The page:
• Mesosphere Grabs $36M in Funding for Data Center OS Built on Apache Mesos

      The B round brings Mesosphere’s total funding to approximately $50 million and the company says it plans to accelerate investment in global growth.

  • Kernel Space

  • Applications

  • Desktop Environments/WMs

    • K Desktop Environment/KDE SC/Qt

      • The Pillars of KDE “Now”

        Oxygen, Sonnet (remember that?), Solid, Plasma, Akonadi and Decibel… This list in one way or another might be wrong. Not so cool. But you know what is cool? People remembered the Pillars of KDE 4 existed and the effect they had.

  • Distributions

    • Ask Slashdot: Paying For Linux Support vs. Rolling Your Own?
    • Reviews

      • Linux Mint 17.1 review—less change is good change

        While most of what’s new in Mint 17.1 will be seen in the updated desktops, there are some common components to both Cinnamon and MATE. While accessing some of these new tools varies slightly by desktop, the results are the same in both. Right away, you’ll notice the login screen is among these new and improved elements.

      • ​Best Linux Desktop of 2014: Linux Mint 17.1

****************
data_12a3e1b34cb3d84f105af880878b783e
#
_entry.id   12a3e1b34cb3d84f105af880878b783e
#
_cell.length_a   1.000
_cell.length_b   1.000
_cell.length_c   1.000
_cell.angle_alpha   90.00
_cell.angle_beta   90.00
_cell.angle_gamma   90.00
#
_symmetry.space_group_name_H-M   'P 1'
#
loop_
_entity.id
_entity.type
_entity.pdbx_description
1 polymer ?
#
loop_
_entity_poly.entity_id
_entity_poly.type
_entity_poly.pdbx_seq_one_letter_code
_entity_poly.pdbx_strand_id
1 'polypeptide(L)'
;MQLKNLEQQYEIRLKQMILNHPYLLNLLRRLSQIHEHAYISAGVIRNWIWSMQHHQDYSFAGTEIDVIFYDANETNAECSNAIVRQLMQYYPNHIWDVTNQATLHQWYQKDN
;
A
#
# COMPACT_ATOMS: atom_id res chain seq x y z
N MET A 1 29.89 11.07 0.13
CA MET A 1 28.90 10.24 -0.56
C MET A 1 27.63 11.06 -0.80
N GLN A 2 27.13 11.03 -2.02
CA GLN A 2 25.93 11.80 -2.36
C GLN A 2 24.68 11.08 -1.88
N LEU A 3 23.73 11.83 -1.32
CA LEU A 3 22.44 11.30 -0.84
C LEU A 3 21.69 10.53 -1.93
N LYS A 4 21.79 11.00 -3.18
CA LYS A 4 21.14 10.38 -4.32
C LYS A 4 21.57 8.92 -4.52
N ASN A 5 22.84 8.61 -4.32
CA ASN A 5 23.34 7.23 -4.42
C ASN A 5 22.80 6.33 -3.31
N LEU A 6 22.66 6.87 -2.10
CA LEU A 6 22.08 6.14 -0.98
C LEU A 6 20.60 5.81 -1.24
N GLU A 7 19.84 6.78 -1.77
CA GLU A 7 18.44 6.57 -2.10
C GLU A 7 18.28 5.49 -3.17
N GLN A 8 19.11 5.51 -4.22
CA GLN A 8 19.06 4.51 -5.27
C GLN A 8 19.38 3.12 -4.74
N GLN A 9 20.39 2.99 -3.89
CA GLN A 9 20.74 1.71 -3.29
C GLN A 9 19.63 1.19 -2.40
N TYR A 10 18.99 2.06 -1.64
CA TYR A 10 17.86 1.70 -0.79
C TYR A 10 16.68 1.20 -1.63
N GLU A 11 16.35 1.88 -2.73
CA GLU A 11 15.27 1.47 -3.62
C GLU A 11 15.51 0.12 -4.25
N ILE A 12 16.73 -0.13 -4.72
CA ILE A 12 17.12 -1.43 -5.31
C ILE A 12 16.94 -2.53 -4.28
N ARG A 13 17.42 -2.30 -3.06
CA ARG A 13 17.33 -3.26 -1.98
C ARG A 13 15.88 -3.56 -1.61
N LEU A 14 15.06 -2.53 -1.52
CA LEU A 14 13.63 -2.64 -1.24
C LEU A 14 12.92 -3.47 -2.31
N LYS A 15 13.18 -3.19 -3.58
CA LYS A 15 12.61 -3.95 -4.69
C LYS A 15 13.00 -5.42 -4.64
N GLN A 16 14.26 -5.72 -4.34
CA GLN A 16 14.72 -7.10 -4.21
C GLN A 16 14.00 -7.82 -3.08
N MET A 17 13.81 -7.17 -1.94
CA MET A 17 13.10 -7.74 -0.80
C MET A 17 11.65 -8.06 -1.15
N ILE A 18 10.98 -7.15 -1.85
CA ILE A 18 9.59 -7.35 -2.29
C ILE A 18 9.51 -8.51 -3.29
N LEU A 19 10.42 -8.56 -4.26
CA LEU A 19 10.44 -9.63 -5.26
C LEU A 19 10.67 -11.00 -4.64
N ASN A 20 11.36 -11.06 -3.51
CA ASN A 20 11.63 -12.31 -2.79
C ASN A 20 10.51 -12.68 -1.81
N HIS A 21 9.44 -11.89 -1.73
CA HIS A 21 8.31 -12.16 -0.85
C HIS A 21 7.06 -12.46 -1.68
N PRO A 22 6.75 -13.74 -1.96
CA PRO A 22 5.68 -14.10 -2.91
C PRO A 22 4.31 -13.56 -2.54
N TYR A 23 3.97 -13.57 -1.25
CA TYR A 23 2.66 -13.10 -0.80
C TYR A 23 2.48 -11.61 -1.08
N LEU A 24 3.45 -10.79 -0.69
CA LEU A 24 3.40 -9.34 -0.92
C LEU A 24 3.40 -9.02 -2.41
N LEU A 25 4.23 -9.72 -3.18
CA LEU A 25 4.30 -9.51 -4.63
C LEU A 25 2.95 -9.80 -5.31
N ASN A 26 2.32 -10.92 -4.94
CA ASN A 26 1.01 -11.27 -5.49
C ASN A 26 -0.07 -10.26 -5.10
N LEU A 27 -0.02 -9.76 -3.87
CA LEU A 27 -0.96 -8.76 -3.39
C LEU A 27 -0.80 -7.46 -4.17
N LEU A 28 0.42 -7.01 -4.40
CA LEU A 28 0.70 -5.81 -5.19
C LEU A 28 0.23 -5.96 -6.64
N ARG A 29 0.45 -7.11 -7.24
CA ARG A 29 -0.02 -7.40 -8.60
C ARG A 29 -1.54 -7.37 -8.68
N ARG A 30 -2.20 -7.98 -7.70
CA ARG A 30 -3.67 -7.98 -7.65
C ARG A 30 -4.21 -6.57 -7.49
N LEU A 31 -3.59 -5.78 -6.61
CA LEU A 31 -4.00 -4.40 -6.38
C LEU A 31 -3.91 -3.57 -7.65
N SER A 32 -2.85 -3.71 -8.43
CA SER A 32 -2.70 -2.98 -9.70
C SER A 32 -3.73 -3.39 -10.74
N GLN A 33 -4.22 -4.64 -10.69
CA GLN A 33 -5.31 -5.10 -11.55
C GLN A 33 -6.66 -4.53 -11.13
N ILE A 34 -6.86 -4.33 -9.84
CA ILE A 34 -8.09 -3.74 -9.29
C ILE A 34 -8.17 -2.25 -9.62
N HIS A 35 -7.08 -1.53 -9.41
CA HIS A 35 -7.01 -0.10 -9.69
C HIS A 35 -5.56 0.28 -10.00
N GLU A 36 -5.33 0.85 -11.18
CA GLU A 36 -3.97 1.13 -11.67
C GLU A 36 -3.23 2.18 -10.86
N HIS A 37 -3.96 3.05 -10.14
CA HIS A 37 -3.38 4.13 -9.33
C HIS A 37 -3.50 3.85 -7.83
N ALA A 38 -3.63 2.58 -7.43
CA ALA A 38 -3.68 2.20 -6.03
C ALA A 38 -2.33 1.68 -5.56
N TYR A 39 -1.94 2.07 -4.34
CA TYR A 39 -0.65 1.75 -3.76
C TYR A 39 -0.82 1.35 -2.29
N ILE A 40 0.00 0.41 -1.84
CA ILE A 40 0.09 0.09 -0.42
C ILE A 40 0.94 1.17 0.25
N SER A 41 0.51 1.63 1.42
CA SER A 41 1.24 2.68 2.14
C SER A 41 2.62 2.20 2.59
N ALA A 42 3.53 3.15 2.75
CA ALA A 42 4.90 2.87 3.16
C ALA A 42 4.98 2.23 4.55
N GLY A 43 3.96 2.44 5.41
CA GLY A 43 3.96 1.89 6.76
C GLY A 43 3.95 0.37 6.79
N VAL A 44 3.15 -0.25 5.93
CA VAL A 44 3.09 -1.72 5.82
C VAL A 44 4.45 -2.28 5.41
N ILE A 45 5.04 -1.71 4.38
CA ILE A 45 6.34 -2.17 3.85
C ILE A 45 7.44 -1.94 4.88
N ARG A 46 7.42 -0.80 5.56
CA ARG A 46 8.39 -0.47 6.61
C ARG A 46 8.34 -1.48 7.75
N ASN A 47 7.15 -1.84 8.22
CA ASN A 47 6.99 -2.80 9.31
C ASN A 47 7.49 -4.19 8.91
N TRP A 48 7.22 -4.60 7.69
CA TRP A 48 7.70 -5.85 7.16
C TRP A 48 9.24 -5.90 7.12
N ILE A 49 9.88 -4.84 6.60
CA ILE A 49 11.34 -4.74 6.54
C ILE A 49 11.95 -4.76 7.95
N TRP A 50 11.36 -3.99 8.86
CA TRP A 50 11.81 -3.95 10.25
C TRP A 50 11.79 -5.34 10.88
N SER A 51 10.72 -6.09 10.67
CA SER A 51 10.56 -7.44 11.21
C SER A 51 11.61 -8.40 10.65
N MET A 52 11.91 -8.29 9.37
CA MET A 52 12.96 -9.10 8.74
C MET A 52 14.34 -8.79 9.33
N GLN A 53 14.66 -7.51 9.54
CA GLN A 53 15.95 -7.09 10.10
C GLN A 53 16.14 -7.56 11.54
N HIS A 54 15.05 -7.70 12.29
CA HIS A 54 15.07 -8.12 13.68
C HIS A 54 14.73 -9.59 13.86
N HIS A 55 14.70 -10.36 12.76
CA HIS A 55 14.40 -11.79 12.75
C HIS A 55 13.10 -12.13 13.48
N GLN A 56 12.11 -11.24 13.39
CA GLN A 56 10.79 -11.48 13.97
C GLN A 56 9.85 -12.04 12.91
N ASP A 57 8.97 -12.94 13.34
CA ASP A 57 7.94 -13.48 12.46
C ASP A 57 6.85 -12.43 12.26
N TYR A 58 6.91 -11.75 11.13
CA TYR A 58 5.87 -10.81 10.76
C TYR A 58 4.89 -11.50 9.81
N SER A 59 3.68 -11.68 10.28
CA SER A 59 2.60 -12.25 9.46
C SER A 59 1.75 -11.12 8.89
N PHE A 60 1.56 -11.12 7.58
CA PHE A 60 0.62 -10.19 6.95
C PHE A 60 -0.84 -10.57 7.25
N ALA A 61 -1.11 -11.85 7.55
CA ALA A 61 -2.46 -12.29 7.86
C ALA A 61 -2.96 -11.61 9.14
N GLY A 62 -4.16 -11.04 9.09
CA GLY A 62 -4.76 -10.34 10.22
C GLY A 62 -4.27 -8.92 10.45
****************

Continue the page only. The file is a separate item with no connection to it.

Personally, I prefer Cinnamon — so that is what I used. With Cinnamon 2.4, you get a few minor new features. For instance, you can set directories to different colors to make them more visible in Nemo, the Cinnamon file manager. Cinnamon has also been tightened and cleaned up. The result is a faster, more memory efficient desktop. The one bug I’ve seen to date is that some desktop icons, such as the computer, can’t have their names changed. So, for example, I can’t rename “Computer” to “Blitz,” my Dell desktop’s real name.

        Over all, though, that’s like complaining about a scratch on a 1955 Mercedes 300 SLR Racer: Mint’s still the best available desktop today.

    • Screenshots

    • Red Hat Family

      • Fedora

        • Fedora 21 Release Review: An Impressive Developer Workstation

          Fedora is among the most respected Linux-based distributions. Known as a bleeding edge operating system it offers the latest technologies at the earliest stages. It’s also known for working with upstream projects instead of patching things downstream.

          Fedora displays both qualities due to the fact that Fedora/Red Hat developers are among the leading contributors to many major open source projects, including the Linux kernel; they work for everyone and not just for their own distribution.

          Fedora 21 has just been released and I have been playing with the beta for a while. There are now three editions of Fedora: server, workstation and cloud. Since I am using it for my desktop I downloaded and installed the Workstation.